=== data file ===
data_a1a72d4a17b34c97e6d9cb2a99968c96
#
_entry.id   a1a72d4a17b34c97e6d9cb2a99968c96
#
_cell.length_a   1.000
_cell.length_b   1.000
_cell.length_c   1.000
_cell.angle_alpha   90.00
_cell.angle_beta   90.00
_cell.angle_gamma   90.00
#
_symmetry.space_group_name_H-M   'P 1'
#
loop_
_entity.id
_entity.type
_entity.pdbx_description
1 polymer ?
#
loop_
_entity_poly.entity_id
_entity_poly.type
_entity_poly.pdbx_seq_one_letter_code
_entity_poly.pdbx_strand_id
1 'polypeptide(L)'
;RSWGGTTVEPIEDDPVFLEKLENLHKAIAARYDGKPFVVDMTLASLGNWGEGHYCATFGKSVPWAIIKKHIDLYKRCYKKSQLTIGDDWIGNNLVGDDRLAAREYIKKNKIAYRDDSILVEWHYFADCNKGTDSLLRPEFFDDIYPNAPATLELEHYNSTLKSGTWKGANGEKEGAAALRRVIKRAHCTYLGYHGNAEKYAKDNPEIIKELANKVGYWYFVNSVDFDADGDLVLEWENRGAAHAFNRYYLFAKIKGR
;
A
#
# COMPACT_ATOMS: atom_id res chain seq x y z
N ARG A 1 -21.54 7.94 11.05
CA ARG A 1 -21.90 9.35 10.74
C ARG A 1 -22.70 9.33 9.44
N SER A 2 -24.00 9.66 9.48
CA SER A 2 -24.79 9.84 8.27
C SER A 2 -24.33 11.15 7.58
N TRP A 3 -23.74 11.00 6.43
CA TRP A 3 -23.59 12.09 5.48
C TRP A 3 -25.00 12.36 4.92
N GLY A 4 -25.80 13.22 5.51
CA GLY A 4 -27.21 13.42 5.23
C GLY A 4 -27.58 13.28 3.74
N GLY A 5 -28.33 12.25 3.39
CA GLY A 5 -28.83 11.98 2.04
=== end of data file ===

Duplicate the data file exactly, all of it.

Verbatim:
data_a1a72d4a17b34c97e6d9cb2a99968c96
#
_entry.id   a1a72d4a17b34c97e6d9cb2a99968c96
#
_cell.length_a   1.000
_cell.length_b   1.000
_cell.length_c   1.000
_cell.angle_alpha   90.00
_cell.angle_beta   90.00
_cell.angle_gamma   90.00
#
_symmetry.space_group_name_H-M   'P 1'
#
loop_
_entity.id
_entity.type
_entity.pdbx_description
1 polymer ?
#
loop_
_entity_poly.entity_id
_entity_poly.type
_entity_poly.pdbx_seq_one_letter_code
_entity_poly.pdbx_strand_id
1 'polypeptide(L)'
;RSWGGTTVEPIEDDPVFLEKLENLHKAIAARYDGKPFVVDMTLASLGNWGEGHYCATFGKSVPWAIIKKHIDLYKRCYKKSQLTIGDDWIGNNLVGDDRLAAREYIKKNKIAYRDDSILVEWHYFADCNKGTDSLLRPEFFDDIYPNAPATLELEHYNSTLKSGTWKGANGEKEGAAALRRVIKRAHCTYLGYHGNAEKYAKDNPEIIKELANKVGYWYFVNSVDFDADGDLVLEWENRGAAHAFNRYYLFAKIKGR
;
A
#
# COMPACT_ATOMS: atom_id res chain seq x y z
N ARG A 1 -21.54 7.94 11.05
CA ARG A 1 -21.90 9.35 10.74
C ARG A 1 -22.70 9.33 9.44
N SER A 2 -24.00 9.66 9.48
CA SER A 2 -24.79 9.84 8.27
C SER A 2 -24.33 11.15 7.58
N TRP A 3 -23.74 11.00 6.43
CA TRP A 3 -23.59 12.09 5.48
C TRP A 3 -25.00 12.36 4.92
N GLY A 4 -25.80 13.22 5.51
CA GLY A 4 -27.21 13.42 5.23
C GLY A 4 -27.58 13.28 3.74
N GLY A 5 -28.33 12.25 3.39
CA GLY A 5 -28.83 11.98 2.04